The secret Jewish history of Carson McCullers
About one-third of the way through Suzanne Vega’s terrific new one-woman film, “Lover, Beloved,” about the life of great 20th-century American writer Carson McCullers, the folk-pop singer-songwriter – playing McCullers in a tour de force of acting (and singing) – says, as McCullers, “I wanted to write about a Jew. You see, because, we are all concerned about what is going on over there in Europe. There are some terrible things happening.”
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The reference is to McCullers’s most famous and successful work, her 1940 debut novel, “The Heart Is a Lonely Hunter.” In early drafts, the author of what is commonly, if perhaps wrongly, termed “Southern Gothic” fiction made the central figure a Jew named Harry Minowitz. In the process of revising her manuscript, McCullers wound up turning Minowitz into a deaf man named John Singer.
A palimpsest of Jewishness remains, however – when Singer attends a Christmas party, a character observes, “His face resembled somewhat a picture of Spinoza. A Jewish face. It was good to see him.” And McCullers did not do away with Minowitz entirely; she kept him in as a minor character with whom Mick Kelly, the female protagonist, has her first sexual experience. (In perhaps a final irony, John Singer was played by Jewish actor Alan Arkin in the 1968 film version; he garnered a Best Actor nomination for the role.)
Harry Minowitz was not McCullers’s first Jewish character. One of her earliest stories, “Wunderkind” — published in Story magazine when she was just 19 — was populated with Jewish characters, including the music teacher, Mr. Lafkowitz, and a violin prodigy, Heime Israelsky, the wunderkind of the title. Having been born and raised in Columbus, Georgia, McCullers had little if any direct experience of Jewish people. Yet she returned to Jews almost as often as she wrote about Black and queer characters; McCullers herself, although married to a man, Reeves McCullers, not once but twice, enjoyed strong emotional and romantic attachments to women throughout her relatively short life. (She died in 1967 at age 50.)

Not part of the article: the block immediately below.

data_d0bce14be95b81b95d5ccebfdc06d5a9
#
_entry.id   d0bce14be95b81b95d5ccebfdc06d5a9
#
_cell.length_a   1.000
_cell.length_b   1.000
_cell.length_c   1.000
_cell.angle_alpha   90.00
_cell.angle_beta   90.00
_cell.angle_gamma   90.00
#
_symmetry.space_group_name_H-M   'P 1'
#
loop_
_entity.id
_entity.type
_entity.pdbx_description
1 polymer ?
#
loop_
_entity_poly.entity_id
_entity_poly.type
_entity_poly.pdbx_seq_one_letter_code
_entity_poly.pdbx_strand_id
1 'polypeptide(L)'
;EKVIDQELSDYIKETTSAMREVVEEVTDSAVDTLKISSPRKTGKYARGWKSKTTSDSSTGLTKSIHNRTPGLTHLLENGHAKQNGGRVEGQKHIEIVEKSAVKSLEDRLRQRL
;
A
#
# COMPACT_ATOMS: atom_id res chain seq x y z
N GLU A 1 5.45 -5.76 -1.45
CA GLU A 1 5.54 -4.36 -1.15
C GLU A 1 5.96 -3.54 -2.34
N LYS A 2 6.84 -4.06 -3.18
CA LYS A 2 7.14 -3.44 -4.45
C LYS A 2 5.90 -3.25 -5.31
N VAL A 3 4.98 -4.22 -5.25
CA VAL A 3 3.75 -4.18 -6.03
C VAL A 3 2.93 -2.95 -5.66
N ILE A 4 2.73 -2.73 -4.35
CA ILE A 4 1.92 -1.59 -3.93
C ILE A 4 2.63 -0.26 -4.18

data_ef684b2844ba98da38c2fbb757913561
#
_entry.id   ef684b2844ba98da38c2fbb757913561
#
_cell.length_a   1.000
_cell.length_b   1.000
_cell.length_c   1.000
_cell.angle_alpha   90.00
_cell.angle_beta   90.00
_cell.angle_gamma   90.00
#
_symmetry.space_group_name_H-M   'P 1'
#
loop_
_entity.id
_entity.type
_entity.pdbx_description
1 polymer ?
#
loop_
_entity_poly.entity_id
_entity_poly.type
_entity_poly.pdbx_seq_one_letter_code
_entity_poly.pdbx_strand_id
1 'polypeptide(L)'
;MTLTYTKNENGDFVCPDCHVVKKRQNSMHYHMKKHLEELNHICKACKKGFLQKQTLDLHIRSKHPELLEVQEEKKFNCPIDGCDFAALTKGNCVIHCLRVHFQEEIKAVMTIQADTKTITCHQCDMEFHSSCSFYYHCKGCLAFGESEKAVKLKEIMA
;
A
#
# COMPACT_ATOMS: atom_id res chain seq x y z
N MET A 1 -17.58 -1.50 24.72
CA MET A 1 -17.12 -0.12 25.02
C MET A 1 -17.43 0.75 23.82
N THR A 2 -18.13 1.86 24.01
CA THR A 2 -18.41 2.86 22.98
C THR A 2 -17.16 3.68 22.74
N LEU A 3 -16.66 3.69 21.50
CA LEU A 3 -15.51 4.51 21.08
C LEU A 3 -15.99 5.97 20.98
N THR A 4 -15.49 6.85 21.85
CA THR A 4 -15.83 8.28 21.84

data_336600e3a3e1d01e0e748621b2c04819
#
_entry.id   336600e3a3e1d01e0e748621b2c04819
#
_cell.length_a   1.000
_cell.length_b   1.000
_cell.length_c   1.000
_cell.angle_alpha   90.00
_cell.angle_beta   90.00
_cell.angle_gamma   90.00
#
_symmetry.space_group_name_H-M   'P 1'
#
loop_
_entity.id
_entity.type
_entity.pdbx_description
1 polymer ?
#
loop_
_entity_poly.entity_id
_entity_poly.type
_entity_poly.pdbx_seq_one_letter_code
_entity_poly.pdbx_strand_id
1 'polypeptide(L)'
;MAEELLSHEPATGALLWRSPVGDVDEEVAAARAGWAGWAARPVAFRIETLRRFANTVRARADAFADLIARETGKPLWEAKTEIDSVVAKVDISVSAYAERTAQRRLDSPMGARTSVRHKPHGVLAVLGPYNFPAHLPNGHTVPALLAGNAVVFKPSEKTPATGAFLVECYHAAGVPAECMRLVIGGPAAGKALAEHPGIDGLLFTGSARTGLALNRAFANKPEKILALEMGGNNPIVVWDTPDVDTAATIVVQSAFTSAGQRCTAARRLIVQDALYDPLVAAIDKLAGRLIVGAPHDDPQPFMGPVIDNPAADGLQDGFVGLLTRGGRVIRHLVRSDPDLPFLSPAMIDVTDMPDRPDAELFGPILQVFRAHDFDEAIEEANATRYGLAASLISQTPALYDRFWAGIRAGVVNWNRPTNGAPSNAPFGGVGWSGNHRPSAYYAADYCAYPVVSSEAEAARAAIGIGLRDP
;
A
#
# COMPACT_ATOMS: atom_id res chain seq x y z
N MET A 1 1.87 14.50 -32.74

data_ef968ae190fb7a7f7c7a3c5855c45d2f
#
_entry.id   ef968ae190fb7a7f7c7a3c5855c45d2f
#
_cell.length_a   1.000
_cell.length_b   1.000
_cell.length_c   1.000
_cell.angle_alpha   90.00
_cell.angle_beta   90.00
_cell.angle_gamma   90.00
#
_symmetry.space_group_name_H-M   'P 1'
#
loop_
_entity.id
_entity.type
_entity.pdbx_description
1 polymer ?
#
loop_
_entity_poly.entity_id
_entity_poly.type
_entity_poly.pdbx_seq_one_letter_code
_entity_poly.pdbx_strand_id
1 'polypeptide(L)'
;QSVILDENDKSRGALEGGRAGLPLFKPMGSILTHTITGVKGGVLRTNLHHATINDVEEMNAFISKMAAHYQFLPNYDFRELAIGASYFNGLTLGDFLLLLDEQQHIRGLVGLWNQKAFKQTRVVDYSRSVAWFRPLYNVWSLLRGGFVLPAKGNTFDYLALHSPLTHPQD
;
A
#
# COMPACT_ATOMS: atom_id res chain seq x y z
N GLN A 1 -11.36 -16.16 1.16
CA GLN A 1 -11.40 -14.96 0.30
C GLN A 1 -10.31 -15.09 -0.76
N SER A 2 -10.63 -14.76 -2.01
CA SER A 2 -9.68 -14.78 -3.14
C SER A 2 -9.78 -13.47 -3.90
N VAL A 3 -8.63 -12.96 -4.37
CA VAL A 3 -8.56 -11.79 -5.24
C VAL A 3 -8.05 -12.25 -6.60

Vega’s film is a quasi-experimental creation that uses the medium to its advantage. While it is divided into two acts, capturing McCullers during two historic public appearances that took place 25 years apart in New York City, the movie maintains a viewer’s interest by moving around, recontextualizing McCullers in various domestic settings – in a kitchen, at a dining table, on a porch outdoors – as well as in more abstract locations, including a nightclub stage, an urban street and on a picnic.
Rather than sticking to the original script of McCullers’s two lectures – the first of which, interestingly enough, took place at Manhattan’s 92nd Street Y (aka the 92nd Street Young Men’s and Young Women’s Hebrew Association) in the wake of her success with “The Heart Is a Lonely Hunter” – Vega, who fully inhabits the role of McCullers with the skill of a seemingly lifelong, professional actor (you never see “Suzanne Vega” in her performance, only Carson McCullers), tells stories drawn from throughout McCullers’s life, without regard to continuity of time, and delivers songs that are as acutely revealing of the writer and her ideas as are her spoken-word personal narratives.